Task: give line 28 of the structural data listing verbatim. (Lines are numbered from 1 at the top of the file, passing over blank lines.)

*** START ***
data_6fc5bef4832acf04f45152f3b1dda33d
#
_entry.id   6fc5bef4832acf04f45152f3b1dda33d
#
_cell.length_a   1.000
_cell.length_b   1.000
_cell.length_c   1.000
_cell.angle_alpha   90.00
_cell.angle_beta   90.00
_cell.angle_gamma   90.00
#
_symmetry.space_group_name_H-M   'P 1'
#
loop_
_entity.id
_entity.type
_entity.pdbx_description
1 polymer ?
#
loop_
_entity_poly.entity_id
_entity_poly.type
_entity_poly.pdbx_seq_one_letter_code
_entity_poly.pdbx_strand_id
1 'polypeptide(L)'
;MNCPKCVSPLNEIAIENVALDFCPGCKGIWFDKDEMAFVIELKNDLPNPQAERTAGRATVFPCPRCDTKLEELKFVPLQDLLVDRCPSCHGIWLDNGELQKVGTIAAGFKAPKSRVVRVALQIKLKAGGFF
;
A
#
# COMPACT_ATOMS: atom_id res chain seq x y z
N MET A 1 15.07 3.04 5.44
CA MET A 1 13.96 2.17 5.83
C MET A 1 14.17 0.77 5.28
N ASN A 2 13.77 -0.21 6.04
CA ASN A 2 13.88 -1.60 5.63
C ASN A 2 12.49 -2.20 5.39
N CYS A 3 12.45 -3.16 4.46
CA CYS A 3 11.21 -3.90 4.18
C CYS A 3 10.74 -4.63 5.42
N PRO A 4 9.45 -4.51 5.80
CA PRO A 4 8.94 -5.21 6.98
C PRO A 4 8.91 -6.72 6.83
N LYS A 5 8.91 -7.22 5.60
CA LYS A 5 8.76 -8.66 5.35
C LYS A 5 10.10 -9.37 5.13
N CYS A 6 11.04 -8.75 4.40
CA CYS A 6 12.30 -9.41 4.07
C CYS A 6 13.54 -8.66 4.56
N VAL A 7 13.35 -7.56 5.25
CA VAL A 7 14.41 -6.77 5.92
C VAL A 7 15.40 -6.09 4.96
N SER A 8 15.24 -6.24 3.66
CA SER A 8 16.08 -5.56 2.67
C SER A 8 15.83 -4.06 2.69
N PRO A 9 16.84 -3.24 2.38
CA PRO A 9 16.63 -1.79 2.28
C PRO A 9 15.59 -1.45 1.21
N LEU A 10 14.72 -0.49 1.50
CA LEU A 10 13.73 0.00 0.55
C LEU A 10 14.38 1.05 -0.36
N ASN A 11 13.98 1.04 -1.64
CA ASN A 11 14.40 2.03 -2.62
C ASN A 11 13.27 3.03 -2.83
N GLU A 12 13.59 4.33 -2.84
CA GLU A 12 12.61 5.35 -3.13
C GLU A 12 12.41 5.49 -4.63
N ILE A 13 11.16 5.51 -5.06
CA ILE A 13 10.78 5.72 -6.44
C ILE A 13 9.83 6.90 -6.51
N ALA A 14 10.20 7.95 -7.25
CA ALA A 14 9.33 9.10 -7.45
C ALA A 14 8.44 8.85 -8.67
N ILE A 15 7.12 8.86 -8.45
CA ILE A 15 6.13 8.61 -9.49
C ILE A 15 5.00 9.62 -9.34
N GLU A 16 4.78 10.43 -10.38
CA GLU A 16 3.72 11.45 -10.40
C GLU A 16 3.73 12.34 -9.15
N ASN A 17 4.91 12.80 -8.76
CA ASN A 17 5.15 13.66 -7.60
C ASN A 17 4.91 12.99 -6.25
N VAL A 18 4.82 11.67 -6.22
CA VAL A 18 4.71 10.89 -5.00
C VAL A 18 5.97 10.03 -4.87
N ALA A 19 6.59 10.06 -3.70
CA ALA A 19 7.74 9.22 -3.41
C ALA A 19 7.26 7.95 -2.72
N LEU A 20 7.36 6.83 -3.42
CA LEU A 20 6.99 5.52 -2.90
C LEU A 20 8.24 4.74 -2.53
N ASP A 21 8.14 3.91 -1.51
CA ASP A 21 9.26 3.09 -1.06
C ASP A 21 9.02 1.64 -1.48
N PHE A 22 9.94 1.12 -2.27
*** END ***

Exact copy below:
A